• Building on that, I can easily refute the 2nd paragraph. There, it is said that: “Very often, at places like wet markets, hawker centres and heartland shops, one can hear the shop or stall owners addressing men and women who appear to be in their 40s as “uncle” and “auntie”. It is ridiculous to see even middle-aged and elderly people address these men and women that way.” Given that the context always determines what the proper way of addressing someone is, I do not see what is ridiculous in this at all. Although it may seem semantically strange, it is actually a very meaningful way of addressing someone. A shopkeeper wants people to buy their wares. So, naturally, the simplest way to approach a customer with respect would be to address him using a term which would naturally place the customer on a higher social ranking. And having rapport also helps you to convince your customer, no?
  • Which brings me to the third paragraph. How it is neither respectful nor right is not clear to me. Maybe i’m dense, but didn’t i just argue that “Uncle” and “Auntie” are a) terms of respectful address and b) very appropriate given the contexts in which they are used?
  • And so I come to your suggestion. Replacing “Uncle” and “Auntie” with “Mr./Miss/Mrs.” etc will destroy your very argument, since you so wilfully neglected to see the context in which such linguistic phenomena are situated. Let’s say you go to Best Denki and a salesperson addressed you with “Sir”/”Madam”. Well and good. Now, let’s say you go to your local mama shop and demand to be addressed as “Sir/Madam.” You’ll either be laughed out of, or kicked out of the shop. The terms “Sir/Madam” and “Mr./Miss/Mrs.” are respectful, but in no way are they markers of attempting to strike up rapport with your conversation partner. In fact, in a Singaporean context (outside the office), such terms serve to distance speaker from recipient, and shows a general ignorance/refusal to accept the conversational context one finds oneself in. At the very least, it is incorrect usage, if you have a bad day, it’s downright disrespectful. (And yes, as special lexical items, they have their places in Singapore Standard English! No person, no matter how polished their English may be, will go to a coffeeshop and order “A coffee sweetened with condensed milk and two hardboiled eggs, if you will, Sir.”)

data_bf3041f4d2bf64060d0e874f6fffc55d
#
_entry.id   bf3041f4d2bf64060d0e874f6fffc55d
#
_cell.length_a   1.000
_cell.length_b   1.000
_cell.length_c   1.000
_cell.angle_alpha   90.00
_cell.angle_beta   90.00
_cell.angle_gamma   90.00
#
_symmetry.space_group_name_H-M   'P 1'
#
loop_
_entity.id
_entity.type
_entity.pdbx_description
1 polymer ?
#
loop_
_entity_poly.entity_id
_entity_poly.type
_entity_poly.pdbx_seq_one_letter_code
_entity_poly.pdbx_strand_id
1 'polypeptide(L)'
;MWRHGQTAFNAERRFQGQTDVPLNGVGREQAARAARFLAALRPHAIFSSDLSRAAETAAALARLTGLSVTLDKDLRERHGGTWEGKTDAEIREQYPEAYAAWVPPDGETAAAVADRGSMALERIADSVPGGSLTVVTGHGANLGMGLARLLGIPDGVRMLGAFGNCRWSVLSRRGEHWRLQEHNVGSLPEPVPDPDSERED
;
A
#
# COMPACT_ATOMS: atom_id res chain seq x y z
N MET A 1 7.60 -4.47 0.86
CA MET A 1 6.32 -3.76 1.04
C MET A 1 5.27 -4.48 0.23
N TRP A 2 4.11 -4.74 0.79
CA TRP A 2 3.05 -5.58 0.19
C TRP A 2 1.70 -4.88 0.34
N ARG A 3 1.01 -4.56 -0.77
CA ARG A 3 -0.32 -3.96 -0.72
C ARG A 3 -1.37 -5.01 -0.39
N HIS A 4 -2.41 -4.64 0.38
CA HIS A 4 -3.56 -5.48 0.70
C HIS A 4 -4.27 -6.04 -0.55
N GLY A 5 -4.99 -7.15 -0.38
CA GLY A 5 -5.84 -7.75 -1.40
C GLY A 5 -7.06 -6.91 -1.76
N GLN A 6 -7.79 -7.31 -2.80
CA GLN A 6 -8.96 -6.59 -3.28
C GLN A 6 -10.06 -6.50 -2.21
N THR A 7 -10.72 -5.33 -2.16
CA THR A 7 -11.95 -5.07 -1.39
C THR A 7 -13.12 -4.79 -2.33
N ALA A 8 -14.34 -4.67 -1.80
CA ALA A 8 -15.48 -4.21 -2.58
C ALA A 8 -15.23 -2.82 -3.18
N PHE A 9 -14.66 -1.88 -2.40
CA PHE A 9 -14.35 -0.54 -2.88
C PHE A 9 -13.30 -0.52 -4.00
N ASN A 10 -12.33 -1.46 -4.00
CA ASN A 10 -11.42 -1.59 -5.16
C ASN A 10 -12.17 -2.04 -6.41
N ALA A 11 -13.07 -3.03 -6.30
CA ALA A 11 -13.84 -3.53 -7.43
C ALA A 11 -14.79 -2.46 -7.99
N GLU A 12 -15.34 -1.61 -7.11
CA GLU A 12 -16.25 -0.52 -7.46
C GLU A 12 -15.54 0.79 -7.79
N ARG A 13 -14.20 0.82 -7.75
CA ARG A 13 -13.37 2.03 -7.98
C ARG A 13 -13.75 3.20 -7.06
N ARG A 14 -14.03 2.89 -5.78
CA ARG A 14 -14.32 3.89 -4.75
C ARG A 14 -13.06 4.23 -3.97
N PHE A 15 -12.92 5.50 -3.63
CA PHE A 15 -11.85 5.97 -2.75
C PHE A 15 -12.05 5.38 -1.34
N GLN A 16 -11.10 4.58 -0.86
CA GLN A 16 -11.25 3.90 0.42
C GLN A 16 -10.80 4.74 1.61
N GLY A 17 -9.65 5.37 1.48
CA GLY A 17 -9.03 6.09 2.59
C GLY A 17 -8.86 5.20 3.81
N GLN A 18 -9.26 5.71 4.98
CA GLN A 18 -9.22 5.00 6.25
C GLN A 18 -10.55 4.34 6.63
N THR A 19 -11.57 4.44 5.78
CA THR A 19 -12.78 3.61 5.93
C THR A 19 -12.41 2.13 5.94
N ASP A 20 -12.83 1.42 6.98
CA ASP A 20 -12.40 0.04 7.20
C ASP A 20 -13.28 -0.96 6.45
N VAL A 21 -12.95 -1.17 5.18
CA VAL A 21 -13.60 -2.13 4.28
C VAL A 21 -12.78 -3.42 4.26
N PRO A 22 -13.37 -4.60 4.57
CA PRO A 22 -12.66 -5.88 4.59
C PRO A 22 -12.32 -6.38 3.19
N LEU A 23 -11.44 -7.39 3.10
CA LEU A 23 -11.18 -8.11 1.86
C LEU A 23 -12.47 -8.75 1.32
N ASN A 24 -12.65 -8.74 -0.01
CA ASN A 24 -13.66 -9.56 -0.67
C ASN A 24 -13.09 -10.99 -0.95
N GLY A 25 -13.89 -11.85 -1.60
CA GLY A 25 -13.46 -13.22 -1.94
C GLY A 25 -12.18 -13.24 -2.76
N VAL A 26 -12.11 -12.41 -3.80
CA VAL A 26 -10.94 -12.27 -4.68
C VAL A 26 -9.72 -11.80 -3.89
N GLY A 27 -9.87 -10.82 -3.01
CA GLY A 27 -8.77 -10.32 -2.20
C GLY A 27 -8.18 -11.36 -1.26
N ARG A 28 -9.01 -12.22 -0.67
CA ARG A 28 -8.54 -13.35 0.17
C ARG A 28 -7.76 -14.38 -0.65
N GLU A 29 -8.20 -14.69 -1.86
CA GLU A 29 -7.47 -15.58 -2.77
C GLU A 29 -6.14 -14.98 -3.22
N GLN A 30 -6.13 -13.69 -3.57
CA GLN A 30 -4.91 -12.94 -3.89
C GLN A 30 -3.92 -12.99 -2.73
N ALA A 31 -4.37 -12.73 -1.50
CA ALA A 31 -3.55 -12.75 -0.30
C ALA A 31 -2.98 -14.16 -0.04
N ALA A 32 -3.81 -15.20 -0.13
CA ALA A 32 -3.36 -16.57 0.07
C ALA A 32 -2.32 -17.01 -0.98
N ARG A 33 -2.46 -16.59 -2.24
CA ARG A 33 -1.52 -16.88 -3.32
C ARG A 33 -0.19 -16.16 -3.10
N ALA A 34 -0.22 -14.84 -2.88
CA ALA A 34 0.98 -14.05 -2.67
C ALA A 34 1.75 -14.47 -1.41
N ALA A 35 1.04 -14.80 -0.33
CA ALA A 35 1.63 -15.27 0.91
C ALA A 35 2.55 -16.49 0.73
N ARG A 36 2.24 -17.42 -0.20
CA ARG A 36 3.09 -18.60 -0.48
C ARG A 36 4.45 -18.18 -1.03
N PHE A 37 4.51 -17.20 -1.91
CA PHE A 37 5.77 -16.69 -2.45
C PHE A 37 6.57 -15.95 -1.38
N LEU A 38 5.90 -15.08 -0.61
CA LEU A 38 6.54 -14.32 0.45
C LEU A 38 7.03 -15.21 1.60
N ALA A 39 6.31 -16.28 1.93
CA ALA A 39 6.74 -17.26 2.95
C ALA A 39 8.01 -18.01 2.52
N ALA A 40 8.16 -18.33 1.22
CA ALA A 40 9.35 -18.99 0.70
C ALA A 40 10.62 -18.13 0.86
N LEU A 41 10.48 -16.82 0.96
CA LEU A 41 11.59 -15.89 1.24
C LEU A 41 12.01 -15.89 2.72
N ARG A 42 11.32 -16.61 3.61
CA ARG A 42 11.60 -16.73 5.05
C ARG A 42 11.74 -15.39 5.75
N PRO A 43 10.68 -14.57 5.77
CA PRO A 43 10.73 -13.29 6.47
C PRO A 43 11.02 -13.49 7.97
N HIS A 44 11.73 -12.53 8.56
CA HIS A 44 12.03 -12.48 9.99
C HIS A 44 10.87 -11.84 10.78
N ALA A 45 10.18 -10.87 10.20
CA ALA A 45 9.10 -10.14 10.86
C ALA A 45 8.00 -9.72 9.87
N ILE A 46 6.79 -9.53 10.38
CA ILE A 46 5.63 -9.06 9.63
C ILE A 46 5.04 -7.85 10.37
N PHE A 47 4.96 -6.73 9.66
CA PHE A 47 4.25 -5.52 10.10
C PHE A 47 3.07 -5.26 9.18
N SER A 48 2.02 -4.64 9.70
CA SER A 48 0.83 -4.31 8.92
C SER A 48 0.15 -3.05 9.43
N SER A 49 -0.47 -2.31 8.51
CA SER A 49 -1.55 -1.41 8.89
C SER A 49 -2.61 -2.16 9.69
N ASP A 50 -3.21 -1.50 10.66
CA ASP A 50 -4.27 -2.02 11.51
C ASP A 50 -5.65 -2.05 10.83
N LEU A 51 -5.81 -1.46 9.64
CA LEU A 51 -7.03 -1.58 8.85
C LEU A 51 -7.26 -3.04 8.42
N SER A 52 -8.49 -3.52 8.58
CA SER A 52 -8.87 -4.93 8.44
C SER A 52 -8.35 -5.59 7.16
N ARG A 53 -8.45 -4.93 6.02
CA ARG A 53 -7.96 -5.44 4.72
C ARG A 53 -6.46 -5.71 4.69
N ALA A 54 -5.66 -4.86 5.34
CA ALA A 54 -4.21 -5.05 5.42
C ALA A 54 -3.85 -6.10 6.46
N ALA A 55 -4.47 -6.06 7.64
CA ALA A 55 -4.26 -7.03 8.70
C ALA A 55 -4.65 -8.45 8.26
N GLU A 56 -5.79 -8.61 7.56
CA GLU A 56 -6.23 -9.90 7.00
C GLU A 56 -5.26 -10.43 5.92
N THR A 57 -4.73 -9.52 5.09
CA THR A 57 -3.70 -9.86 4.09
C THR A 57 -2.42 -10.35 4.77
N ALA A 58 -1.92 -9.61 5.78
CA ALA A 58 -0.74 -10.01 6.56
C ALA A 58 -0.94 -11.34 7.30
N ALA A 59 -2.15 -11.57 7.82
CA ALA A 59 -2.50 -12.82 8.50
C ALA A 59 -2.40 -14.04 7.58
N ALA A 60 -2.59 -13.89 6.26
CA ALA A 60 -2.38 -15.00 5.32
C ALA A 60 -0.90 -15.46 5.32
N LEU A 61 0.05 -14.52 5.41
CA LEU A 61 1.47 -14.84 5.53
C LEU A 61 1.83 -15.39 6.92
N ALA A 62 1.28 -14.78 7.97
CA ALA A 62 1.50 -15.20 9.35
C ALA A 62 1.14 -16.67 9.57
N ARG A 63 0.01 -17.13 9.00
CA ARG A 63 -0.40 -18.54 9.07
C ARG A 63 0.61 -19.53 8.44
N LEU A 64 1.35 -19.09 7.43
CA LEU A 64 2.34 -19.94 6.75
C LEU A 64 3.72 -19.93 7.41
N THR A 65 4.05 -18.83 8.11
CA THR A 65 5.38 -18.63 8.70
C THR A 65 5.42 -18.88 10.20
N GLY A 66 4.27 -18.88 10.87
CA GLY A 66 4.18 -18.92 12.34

Your letter, therefore, should have landed directly in the Editor’s shredder. The very fact that he deigned to publish it means that he probably thought it was Nation-Building to Educate the People About Idiocy. Did you pause to ask yourself why these words are used as terms for addressing someone in Singapore? No. Did you probe deeper into the phenomenon? Nope. Do you have a skewed view of reality? Maybe. Did someone address you as “Auntie”, and you happen to be around 40 years of age? I don’t know. Are you an overzealous English teacher? You should have known better – or didn’t you learn this at University? Do you see things in black-and-white? Definitely. Are you, by some freak of nature, from the Victorian Era and don’t know how you got to this sweltering tropical island? Hmm.

Well, Victorian or not, you certainly get my facepalm. Eat this, Auntie…Miss!

I am Singaporean V – Singlish, again September 9, 2010